Victorian “Poofy” Skirts - Meet the Crinoline

posted Apr 13, 2018 by Kathy Pinna
Queen Victoria of the United Kingdom of Great Britain reigned from 1837 until her death in 1901. The time of her reign is called the "Victorian Era" and one of the most popular - and enduring - fashions for women of this era was the crinoline or hoop skirt. At first, a crinoline was a stiffened petticoat, often made with horsehair and cotton or linen. By 1850 "crinoline" referred to the silhouette created from wearing several of these petticoats. But for many reasons, the wearing of several petticoats became difficult due to the weight and/or discomfort of the material (horsehair?!). Hoop skirts, made of steel, whalebone, brass, or even rubber, took care of many of the difficulties - and allowed the silhouette to become even larger. At one point, the skirts could measure almost 6 feet in width!

The subject of derision in the media (magazines and newspapers), crinolines were still very popular with women - from royalty such as Queen Victoria to factory workers. In later decades of the Victorian Era, the silhouette became smaller - evolving in the 1870's to a crinolette and a bustle (and of course, still underpinned by a corset). But throughout the Victorian Era, a large skirt, a small waist, and a fitted top was a "womanly" figure.

Of course, there was a downside to the crinoline/hoop skirt fad. Reportedly, thousands of women died when their skirts caught on fire. The skirts could also become caught in machinery, carriage wheels, gusts of wind, or other obstacles. And sometimes, at their widest, hoop skirts wouldn't allow two women to fit in a small room at the same time. If you wanted to be close to a man . . . well, that was frowned on anyway, so perhaps that wasn't a "downside". And sitting or getting in a carriage were a involved process.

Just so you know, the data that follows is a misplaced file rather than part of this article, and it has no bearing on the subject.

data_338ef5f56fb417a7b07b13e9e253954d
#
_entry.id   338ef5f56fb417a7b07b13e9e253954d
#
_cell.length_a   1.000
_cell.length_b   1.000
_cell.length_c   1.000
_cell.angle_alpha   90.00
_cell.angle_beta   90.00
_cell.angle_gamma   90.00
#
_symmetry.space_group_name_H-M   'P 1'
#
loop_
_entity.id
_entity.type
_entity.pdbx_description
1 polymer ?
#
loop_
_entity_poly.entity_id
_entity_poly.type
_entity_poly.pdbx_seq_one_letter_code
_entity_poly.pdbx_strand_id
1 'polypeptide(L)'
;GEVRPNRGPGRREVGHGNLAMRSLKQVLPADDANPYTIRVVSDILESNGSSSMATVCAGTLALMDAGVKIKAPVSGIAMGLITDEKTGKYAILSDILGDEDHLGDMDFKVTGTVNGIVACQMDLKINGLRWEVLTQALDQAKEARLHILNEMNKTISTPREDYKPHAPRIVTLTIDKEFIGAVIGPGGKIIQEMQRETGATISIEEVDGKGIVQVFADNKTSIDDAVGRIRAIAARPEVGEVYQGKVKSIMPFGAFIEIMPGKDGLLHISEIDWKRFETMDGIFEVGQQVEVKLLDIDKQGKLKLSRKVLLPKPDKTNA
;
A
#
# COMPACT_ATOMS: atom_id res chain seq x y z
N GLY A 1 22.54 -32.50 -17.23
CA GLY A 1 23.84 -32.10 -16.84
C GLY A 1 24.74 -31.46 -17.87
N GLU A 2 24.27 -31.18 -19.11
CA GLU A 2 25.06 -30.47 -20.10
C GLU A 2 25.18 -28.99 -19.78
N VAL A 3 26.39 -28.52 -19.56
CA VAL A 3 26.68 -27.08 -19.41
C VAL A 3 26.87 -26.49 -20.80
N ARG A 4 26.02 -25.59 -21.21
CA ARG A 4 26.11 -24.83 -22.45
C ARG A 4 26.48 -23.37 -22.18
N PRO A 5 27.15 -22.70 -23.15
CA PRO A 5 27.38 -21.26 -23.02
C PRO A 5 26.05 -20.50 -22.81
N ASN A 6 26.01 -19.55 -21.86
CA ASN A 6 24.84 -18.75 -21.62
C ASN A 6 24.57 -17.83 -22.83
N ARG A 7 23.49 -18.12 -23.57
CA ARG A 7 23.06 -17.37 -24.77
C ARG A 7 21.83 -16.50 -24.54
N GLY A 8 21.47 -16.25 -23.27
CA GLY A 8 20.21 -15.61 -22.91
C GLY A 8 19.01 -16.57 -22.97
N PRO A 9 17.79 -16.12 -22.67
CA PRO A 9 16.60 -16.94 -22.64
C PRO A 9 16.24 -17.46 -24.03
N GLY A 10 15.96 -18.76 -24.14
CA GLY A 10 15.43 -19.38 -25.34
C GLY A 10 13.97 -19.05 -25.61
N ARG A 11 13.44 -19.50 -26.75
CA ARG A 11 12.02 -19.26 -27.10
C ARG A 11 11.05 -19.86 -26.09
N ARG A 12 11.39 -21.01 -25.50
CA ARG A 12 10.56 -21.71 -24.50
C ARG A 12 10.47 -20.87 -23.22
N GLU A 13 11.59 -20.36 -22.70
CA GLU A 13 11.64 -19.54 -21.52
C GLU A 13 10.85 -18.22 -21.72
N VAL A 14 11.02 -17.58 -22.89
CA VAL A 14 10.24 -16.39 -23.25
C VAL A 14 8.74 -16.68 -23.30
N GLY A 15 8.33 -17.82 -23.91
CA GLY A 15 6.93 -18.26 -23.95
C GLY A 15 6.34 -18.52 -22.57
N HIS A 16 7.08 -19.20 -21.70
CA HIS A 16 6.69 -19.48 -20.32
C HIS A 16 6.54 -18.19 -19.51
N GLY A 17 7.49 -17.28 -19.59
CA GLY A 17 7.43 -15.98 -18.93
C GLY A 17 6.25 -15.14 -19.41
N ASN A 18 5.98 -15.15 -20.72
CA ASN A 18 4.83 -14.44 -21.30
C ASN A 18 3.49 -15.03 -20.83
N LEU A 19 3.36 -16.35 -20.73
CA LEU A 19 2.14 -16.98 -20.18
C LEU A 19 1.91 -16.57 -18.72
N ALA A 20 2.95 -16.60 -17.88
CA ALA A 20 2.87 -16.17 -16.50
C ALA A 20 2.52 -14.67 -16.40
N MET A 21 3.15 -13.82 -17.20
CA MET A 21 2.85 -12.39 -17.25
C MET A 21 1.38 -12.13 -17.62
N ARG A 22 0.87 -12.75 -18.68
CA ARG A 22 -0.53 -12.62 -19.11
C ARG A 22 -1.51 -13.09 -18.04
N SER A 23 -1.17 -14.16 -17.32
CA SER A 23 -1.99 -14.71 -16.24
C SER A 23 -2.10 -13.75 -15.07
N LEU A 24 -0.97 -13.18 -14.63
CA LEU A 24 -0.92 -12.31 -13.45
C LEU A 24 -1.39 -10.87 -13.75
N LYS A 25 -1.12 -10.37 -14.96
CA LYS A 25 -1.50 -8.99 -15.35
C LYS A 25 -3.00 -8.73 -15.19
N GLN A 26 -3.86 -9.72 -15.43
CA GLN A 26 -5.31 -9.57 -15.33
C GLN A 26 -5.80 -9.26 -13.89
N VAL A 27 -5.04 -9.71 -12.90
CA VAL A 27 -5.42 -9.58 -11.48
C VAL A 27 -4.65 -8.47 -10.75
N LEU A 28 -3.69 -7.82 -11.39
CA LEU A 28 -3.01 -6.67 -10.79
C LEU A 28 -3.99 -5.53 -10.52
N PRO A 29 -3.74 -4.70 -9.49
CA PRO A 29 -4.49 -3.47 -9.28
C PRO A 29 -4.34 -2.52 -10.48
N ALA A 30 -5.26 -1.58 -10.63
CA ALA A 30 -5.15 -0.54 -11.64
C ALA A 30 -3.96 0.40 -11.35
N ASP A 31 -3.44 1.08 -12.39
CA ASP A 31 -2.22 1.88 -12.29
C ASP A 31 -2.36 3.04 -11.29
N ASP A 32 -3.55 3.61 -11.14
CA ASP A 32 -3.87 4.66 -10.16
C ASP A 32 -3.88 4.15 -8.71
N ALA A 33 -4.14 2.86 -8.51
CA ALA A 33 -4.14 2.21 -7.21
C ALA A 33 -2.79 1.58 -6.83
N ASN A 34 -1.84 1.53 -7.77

An early example of a crinoline, you can see the effects of the petticoat and corset on a woman's profile.

1850

1850's

Lots of material - and you have to sit up straight, unsupported by the back of the chair.

Another view of sitting in a crinoline - no reclining!

The anatomy of a crinoline

This 1850 illustration shows a crinoline with its hoop underpinnings. Wouldn't you feel "caged"?

1857 New York

Yes, women's clothing was compared to real life "bells" in the newspaper.

1861 Fashion

Godey's Magazine fashions for December 1861 - the magazine every woman read to keep up on fashion.

Everyday fashion around the same time.

High Fashion, 1860's

House of Worth

Dressing help in the 1860's

As hoops allowed for wider skirts, you needed help getting the skirt on. Here, two women use poles to lower the skirt over the head of the wearer.

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